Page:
“Maybe he’ll let us in for free for our work,” Jeb said, rubbing at his scraggly beard. “You know how foreigners like to barter things.”
     “I don’t know,” Charlie began, but Jeb waved him off.
     “Come on, Charlie, we’ll just peek in and see what’s going on.” With a strange fear, Charlie followed Jeb and his boy back to town.
     The show was in the never-used ballroom of the hotel, and the place was packed full. Charlie, Jeb, and Ned managed to squeeze in at the very back. No one was taking money, no one appeared to be guarding the door. People just arrived.
     Charlie was uncomfortable and hot, and that fear was still tickling at his mind, like a fly that wouldn’t stay out of your ear. The stranger was busy at the front, setting up a strange contraption from all that glass and equipment they had carried in earlier. Charlie’s head spun slightly, and he wasn’t sure if it was the fear or his brew that was doing it.
     The stranger finished, straightened, and laid a hand on the contraption. Quite suddenly, the lights went out, candles included. Charlie shoved his hands into his pockets, and felt his trusty knife still there.
     The stranger began to speak, his voice lilting and smooth, and Charlie felt as though he was looking into those eyes once more.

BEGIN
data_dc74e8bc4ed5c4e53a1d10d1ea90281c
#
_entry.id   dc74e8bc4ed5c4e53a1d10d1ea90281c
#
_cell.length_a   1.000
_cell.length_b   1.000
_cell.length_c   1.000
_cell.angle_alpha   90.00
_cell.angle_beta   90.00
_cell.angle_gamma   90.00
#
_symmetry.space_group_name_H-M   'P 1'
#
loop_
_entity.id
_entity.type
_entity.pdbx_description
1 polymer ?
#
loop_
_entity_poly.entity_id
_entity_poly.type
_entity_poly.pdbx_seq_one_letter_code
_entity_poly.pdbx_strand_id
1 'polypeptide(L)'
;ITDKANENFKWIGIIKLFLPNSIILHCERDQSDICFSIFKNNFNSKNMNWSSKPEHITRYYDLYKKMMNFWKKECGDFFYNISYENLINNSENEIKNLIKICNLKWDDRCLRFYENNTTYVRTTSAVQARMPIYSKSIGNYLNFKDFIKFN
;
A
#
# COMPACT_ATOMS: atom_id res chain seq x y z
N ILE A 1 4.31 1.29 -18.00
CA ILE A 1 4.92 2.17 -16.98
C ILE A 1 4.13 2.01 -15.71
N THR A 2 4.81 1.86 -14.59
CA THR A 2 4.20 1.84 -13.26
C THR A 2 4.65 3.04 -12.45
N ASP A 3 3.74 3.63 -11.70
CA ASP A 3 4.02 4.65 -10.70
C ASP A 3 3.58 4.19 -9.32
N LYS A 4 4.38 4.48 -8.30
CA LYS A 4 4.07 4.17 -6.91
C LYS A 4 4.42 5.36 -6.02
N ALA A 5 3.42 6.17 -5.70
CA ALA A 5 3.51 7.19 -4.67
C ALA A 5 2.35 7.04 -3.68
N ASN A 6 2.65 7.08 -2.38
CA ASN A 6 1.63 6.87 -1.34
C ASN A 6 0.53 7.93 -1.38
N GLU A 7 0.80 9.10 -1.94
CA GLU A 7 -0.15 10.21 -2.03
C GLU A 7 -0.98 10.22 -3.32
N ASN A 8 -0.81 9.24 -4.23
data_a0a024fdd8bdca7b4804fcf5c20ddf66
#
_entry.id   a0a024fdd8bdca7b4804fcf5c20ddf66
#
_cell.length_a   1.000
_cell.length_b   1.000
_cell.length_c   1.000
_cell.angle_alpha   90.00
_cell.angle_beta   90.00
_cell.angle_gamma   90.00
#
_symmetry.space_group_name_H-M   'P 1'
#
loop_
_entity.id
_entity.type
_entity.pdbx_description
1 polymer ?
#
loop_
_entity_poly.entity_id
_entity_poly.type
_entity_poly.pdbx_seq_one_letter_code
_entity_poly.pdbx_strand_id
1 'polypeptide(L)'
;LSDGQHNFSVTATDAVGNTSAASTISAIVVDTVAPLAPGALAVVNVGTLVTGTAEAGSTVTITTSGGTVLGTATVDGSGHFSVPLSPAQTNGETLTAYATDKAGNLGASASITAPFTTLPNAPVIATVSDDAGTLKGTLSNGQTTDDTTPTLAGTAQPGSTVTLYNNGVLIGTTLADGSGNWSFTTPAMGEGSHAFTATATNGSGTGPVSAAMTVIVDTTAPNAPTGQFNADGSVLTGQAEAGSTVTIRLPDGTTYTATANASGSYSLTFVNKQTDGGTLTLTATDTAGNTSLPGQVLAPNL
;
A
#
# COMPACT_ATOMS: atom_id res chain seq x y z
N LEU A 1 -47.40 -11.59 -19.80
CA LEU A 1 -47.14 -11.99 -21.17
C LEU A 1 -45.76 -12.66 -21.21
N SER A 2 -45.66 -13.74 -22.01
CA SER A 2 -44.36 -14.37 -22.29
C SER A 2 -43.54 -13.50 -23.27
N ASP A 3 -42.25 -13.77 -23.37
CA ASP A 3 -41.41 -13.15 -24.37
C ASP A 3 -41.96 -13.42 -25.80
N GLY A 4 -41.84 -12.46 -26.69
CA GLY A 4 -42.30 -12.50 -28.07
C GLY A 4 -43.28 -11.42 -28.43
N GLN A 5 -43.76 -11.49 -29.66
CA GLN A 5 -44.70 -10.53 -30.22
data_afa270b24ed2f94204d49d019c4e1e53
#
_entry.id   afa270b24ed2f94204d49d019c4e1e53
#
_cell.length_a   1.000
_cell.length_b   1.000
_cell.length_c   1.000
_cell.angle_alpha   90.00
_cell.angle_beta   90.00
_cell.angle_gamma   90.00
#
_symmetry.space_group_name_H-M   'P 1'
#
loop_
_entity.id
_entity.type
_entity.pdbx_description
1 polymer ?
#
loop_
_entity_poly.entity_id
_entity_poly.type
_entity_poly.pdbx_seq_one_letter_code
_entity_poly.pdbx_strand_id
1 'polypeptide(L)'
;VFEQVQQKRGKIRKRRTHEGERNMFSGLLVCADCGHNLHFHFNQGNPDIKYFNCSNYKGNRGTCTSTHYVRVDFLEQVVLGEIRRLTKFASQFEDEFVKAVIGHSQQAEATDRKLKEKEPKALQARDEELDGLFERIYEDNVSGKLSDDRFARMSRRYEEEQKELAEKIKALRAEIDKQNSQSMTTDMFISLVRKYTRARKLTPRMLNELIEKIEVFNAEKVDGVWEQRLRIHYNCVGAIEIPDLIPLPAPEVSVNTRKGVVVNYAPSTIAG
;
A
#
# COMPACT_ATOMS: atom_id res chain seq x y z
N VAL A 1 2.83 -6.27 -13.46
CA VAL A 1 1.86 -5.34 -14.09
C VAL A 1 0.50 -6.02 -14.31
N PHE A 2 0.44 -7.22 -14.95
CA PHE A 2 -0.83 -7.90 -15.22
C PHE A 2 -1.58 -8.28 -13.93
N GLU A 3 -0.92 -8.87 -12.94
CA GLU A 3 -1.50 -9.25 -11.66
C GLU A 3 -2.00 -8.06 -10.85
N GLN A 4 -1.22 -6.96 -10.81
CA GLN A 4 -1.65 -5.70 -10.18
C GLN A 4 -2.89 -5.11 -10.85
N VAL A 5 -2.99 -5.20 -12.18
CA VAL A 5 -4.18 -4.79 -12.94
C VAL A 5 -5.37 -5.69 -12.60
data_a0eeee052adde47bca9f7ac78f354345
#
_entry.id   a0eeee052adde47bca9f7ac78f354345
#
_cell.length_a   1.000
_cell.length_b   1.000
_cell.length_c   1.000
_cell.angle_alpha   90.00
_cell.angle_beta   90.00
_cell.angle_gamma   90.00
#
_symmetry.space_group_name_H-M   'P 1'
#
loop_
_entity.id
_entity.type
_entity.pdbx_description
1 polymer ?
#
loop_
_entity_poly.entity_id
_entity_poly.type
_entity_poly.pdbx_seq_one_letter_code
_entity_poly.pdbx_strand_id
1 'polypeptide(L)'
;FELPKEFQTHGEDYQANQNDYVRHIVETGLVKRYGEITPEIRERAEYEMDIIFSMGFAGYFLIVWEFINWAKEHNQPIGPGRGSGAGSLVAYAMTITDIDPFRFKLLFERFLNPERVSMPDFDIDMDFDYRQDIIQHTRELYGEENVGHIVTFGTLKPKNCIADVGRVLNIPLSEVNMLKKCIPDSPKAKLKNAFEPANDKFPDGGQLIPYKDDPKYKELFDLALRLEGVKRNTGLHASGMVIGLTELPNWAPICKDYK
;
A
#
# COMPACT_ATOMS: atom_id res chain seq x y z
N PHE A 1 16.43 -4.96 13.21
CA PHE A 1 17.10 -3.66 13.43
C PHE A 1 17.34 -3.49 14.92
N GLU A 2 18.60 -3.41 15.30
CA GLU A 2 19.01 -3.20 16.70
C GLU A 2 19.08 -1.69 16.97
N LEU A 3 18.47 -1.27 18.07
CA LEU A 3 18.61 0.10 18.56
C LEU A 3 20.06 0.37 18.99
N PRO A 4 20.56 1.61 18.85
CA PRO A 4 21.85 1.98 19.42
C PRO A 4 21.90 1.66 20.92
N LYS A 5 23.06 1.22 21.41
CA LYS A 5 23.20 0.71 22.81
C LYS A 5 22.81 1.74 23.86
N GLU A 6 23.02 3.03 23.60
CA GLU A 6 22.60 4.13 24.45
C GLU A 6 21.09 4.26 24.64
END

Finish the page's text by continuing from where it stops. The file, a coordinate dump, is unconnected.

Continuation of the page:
“I will show you,” the voice said, coming from the darkness, a voice without a body, “I will show you what you have never seen. Farther than this world, farther than the stars you use for guidance every night. I will show it all to you, and show you how it will all end.”
     The fear in Charlie grew, and as the man flicked a switch on the machine, and strange images began projecting onto the walls, Charlie rushed for the door.
     “Why do you leave?” came the voice, and Charlie froze, and he felt eyes upon him. Images of strange landscapes flickered before his eyes. “Do you fear that which you do not know?” Stars were exploding, and that voice was tugging Charlie back, and he didn’t know if it was in his head or if the stranger was still speaking. “Come back. Come back and watch the end.” Slowly, like a child just learning to walk, Charlie took one step, then another. “COME BACK!” The voice boomed in his ears, in his mind, but Charlie kept taking one step after another and he was out the door and he ran, ran into the darkness of the town, as screams began filling the streets, and he ran, back toward his own home out in the woods, where all was safe and normal and right.

     In the end, it didn’t matter. Charlie had seen more than he wanted. He had dreams, every night, of stars exploding and his house crumbling and the people of the town turned to ash. Everyone said Charlie was odd after the showman came through, odd as the people who came out of that place raving. They said it just took a little longer for him to lose it too, and when he was found in the woods one snowy night, lying on his wife’s grave and babbling about “following her soon, when it all turned to ash”, no one was surprised.

A/N: Nyarlathotep told me if I didn't write another story I'd have math problems all over my walls in the morning. And you know how I feel about math problems.